AMNESIA: Somebody’s Memoir
by Eileen R. Tabios
a review by Valerie Morton
Amnesia: Somebody’s Memoir by Eileen R. Tabios (Black Radish Books, 2016) is a very bold poetic achievement by a poet and writer whose work I have come to admire and who constantly surprises with her adventurous experiments with new forms.
Amnesia is a major accomplishment—a single poem of 1,146 lines written in response as the poet read through her many previous works, using a computer program-inspired but actually manually-generated process (which is explained at the back of the book). I first became aware of this process when reading the poet’s previous collection—The Connoisseur of Alleyways (Marsh Hawk Press, 2016). As a British poet schooled in traditional forms I realize how restricting they can be unless you are prepared to experiment in the broadest possible sense without losing the imagery and musicality that for me is “poetry.”
In this extraordinary work Eileen Tabios has brilliantly achieved such a result so that whichever way I read and in whichever order, I end up with the same emotional response.
One of the first things I noticed on opening the book was the “unorder” of the chapter headings but this quickly left my mind as I began to find myself instinctively translating words into other words—like tossing a coin—beginning with “amnesia” itself (forgot/remembered). Whichever way the words and phrases are turned or repeated their intention is clear—the universality of memory. It is all here—life/death . . . hope/despair . . . war/peace . . . love/hate and so much more.
Each chapter is a poem in itself, and yet each line could be interchangeable with others from any part of the book, and still provide meaning, and it soon becomes apparent that the order is irrelevant. Becoming immersed in this book transported me into a theatre—a theatre where the stage is the world—enormous and filled with over 200,000 years of human existence, interconnected by common experiences. From my seat in that audience I was able to watch the spotlight light fall on a different persons as I read each line—I forgot “the grandmother who was too old to run” . . . “water becoming like love: miserable and lovely” . . . “a smiling stranger across the street . . . the angel with rust in his voice” . . . “the killer nicknamed ‘Bullet’ for his bald head and thick neck” until it all gelled into one—one world, one common denominator (being human).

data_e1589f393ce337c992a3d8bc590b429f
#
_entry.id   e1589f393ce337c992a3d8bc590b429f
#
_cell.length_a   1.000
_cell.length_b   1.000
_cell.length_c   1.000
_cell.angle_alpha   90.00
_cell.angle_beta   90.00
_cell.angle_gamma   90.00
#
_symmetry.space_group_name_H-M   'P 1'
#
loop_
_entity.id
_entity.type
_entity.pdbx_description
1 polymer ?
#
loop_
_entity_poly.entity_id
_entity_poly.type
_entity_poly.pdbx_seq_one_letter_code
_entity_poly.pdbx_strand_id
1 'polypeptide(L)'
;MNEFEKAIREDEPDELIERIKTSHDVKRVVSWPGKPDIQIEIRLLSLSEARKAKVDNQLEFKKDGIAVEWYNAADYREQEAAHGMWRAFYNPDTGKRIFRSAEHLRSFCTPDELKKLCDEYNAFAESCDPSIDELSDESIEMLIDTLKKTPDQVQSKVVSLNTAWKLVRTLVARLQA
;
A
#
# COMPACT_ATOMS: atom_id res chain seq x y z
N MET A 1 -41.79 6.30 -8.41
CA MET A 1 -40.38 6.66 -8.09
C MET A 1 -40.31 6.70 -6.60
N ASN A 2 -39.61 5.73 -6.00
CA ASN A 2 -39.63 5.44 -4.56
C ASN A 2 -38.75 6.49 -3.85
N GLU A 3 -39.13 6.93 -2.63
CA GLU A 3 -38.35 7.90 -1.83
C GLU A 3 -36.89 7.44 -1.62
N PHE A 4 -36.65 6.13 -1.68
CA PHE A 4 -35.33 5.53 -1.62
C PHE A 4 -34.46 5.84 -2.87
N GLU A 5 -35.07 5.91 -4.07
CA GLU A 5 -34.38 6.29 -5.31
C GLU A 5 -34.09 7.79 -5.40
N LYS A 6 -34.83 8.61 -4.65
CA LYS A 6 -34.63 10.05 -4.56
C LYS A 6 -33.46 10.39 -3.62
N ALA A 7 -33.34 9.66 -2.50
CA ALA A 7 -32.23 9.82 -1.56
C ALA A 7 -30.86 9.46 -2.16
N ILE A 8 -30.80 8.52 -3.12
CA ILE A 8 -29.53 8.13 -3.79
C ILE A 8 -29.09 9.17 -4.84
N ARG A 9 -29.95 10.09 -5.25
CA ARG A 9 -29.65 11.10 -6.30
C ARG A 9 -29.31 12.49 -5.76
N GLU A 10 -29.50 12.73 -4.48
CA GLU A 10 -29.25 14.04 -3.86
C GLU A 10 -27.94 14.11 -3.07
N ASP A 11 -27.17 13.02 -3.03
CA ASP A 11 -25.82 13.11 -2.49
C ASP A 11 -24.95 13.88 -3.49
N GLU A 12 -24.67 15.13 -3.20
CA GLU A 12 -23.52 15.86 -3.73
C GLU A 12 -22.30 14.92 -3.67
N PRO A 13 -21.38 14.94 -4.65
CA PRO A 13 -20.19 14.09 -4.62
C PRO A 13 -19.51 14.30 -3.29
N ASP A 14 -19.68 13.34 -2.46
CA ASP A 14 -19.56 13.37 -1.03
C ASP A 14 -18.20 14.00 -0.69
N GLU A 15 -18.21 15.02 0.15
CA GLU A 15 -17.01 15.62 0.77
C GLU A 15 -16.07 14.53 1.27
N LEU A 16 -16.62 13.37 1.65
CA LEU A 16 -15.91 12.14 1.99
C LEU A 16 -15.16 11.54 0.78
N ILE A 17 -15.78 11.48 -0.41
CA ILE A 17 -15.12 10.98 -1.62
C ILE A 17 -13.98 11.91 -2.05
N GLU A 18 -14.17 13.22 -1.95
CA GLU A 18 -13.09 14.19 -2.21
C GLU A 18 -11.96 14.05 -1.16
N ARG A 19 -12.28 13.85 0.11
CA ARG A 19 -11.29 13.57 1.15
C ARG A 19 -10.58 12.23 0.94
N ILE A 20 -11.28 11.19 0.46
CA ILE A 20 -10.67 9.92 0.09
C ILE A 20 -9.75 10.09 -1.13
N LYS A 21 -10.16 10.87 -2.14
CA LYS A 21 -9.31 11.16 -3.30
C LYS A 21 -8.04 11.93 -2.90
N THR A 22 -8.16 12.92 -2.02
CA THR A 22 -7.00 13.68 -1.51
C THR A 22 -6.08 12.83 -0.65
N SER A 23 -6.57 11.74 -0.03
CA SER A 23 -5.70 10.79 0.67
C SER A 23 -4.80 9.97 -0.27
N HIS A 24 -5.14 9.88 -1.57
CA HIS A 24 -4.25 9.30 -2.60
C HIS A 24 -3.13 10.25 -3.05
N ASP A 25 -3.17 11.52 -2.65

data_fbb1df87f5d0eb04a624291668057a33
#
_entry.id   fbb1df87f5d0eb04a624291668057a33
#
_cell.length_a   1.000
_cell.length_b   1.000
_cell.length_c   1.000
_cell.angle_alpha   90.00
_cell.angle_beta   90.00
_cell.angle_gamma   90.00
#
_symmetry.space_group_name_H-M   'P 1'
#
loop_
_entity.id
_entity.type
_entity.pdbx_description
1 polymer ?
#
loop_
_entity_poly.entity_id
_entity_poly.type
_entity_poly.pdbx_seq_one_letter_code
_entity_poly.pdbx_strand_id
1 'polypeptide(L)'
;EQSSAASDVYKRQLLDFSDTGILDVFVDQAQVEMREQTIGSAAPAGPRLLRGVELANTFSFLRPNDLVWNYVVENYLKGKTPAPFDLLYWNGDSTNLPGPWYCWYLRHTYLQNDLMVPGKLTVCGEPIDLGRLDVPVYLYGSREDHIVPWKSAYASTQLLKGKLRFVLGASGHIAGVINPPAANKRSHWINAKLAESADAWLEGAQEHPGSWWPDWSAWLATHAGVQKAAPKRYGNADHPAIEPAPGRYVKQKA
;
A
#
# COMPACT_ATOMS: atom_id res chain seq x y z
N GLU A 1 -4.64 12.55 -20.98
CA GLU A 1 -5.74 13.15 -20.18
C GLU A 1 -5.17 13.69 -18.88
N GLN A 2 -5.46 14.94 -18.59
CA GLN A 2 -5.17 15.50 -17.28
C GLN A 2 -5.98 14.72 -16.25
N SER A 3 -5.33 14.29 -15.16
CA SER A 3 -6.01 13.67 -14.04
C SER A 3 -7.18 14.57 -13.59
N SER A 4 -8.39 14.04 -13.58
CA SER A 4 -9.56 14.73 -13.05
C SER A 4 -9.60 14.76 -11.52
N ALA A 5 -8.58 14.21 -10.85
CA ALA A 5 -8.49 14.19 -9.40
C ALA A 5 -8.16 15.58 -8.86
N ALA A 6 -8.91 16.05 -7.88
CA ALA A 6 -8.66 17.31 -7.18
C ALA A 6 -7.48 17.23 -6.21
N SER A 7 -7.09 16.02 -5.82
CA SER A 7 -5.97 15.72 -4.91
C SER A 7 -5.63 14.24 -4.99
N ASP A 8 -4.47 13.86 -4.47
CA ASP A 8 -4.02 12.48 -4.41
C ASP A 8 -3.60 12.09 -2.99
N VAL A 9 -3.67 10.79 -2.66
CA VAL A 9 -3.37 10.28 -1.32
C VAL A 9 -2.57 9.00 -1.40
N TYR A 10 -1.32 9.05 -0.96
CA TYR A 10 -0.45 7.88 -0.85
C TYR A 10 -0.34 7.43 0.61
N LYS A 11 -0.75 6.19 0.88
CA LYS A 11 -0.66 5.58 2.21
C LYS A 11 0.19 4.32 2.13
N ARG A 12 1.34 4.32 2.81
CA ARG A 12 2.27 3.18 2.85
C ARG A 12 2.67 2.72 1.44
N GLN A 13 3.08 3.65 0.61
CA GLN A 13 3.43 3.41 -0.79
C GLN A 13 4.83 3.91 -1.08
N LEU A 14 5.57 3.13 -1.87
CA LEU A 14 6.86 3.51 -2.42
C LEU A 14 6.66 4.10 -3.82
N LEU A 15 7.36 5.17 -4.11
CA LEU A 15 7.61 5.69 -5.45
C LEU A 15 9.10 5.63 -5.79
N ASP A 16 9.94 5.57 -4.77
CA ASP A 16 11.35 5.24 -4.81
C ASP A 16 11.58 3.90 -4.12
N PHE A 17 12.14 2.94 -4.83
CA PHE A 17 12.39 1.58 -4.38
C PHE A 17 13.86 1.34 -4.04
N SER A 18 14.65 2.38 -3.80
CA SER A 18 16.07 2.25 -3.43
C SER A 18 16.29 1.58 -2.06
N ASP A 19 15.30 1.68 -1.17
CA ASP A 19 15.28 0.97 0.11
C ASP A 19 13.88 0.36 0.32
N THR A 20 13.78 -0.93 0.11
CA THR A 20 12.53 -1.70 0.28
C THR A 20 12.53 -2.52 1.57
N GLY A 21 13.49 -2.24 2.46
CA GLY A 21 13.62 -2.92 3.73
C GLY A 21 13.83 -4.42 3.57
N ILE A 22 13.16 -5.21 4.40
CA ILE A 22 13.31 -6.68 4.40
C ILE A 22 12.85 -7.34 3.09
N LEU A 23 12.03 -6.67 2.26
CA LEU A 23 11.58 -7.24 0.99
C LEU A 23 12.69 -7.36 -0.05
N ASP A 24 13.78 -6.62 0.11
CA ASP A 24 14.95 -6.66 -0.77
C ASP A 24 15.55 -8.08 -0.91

So often we forget that we all come from the same place, are gifted with the capacity to create a bond or to divide. We do have choice—we CAN always remember if we want to—memories diminish only if we let them.
In such a collection, so rich in its breadth and diversity, it has been difficult to choose a cross-section of examples. It is not always comfortable reading, but that is its strength—we could all “be” anybody and recognizing this is at the heart of its conceit:
Chapter 25: I Forgot the Binary of Refugees Vs. Art
I forgot men holding babies upside down by their legs
to smash them across the same trees that received
I forgot the collapse of New York City Towers—I forgot
inhaling their spines to become mine in the aftermath.
I forgot the map crafted from skulls.
I forgot the anguish of knowledge.
Chapter 20: I forgot Quaffing Sweet Jerez, and
Wings Flared As If Posing for Rembrandt (aka I
Remember You, Philip Lamantia)
I forgot Heaven could be . . . a breath away.
I forgot I ignored Paris waiting on the other side of
a shuttered window.
I forgot a sarong fell and a river blushed.
I forgot whispering to the daughter borne from rape
“Regret is not your legacy.”
I forgot the votive candle flickering within my navel.
I forgot the inevitability of ashes.
Chapter 17: I Forgot the Logic of Amnesia—illustrating
how the mind can work its way round—“I know who my
father isn’t, so I must know who he is.”
I forgot my father is not and never has been the president